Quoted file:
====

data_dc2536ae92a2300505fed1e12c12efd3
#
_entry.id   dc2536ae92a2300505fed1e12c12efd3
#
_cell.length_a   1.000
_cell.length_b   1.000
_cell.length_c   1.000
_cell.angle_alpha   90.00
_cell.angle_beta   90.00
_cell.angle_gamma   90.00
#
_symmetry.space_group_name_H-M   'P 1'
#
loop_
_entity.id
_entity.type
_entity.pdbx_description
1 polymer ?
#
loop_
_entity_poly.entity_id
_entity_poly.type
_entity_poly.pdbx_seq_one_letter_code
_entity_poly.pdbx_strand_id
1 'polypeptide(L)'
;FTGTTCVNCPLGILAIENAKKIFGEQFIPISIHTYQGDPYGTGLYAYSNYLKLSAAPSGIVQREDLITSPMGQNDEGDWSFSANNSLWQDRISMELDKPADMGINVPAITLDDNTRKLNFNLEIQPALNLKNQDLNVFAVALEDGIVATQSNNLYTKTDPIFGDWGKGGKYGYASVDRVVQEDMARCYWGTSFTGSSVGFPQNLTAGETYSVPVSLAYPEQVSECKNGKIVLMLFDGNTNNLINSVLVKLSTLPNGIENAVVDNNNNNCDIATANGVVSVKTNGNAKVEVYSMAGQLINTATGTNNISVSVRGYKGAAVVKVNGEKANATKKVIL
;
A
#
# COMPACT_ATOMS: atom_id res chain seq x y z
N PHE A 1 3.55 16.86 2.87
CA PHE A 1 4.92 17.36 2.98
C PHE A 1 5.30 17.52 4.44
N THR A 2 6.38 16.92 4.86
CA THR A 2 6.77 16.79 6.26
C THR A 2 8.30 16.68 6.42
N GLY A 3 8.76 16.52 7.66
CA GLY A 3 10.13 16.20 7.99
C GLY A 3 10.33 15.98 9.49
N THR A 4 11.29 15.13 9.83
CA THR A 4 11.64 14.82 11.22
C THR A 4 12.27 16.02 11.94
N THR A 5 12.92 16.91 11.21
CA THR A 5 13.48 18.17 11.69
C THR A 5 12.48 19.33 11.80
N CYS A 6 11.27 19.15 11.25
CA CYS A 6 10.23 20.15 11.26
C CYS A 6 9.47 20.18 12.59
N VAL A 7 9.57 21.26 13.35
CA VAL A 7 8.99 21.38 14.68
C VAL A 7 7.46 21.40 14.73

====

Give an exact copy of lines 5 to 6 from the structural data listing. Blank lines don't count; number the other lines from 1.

_cell.length_a   1.000
_cell.length_b   1.000